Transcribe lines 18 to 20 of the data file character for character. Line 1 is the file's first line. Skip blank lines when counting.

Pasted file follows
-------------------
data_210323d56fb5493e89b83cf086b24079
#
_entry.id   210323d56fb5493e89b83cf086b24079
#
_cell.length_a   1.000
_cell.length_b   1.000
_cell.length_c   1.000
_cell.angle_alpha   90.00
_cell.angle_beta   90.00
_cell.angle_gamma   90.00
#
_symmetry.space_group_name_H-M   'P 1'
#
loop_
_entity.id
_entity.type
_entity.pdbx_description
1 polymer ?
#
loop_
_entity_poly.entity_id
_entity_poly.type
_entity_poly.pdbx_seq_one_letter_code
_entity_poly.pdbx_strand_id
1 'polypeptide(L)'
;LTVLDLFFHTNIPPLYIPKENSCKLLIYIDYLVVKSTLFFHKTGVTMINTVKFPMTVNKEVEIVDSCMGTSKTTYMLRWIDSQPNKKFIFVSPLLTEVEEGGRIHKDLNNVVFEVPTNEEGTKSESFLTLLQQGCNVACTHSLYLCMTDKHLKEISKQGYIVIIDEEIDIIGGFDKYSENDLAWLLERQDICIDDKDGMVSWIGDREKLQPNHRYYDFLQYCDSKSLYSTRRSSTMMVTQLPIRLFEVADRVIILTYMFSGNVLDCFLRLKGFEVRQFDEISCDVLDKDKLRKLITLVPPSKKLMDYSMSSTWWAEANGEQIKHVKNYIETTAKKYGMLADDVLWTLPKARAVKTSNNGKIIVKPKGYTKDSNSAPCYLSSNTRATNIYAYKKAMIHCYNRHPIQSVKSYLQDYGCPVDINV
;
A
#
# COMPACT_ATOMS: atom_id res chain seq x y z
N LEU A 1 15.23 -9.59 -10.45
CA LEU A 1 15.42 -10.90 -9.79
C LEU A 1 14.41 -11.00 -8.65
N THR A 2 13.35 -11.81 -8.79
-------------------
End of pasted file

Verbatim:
1 polymer ?
#
loop_